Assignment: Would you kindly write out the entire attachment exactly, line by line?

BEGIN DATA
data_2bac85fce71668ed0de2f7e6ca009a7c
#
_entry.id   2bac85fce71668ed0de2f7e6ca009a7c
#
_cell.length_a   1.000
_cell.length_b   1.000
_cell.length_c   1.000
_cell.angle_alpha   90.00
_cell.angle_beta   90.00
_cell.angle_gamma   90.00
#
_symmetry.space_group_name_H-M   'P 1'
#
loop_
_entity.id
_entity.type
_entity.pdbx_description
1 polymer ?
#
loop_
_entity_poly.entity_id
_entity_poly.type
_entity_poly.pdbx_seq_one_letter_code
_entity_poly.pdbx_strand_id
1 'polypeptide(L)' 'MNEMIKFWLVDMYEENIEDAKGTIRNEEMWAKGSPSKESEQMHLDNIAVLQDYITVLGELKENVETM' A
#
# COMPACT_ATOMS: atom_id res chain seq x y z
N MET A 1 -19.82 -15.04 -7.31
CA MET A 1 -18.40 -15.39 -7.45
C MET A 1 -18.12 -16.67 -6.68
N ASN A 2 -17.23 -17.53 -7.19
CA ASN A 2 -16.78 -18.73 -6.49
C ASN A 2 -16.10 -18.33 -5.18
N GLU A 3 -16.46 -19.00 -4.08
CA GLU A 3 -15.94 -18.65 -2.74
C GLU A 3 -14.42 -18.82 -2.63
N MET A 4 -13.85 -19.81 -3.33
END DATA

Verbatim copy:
data_2bac85fce71668ed0de2f7e6ca009a7c
#
_entry.id   2bac85fce71668ed0de2f7e6ca009a7c
#
_cell.length_a   1.000
_cell.length_b   1.000
_cell.length_c   1.000
_cell.angle_alpha   90.00
_cell.angle_beta   90.00
_cell.angle_gamma   90.00
#
_symmetry.space_group_name_H-M   'P 1'
#
loop_
_entity.id
_entity.type
_entity.pdbx_description
1 polymer ?
#
loop_
_entity_poly.entity_id
_entity_poly.type
_entity_poly.pdbx_seq_one_letter_code
_entity_poly.pdbx_strand_id
1 'polypeptide(L)' 'MNEMIKFWLVDMYEENIEDAKGTIRNEEMWAKGSPSKESEQMHLDNIAVLQDYITVLGELKENVETM' A
#
# COMPACT_ATOMS: atom_id res chain seq x y z
N MET A 1 -19.82 -15.04 -7.31
CA MET A 1 -18.40 -15.39 -7.45
C MET A 1 -18.12 -16.67 -6.68
N ASN A 2 -17.23 -17.53 -7.19
CA ASN A 2 -16.78 -18.73 -6.49
C ASN A 2 -16.10 -18.33 -5.18
N GLU A 3 -16.46 -19.00 -4.08
CA GLU A 3 -15.94 -18.65 -2.74
C GLU A 3 -14.42 -18.82 -2.63
N MET A 4 -13.85 -19.81 -3.33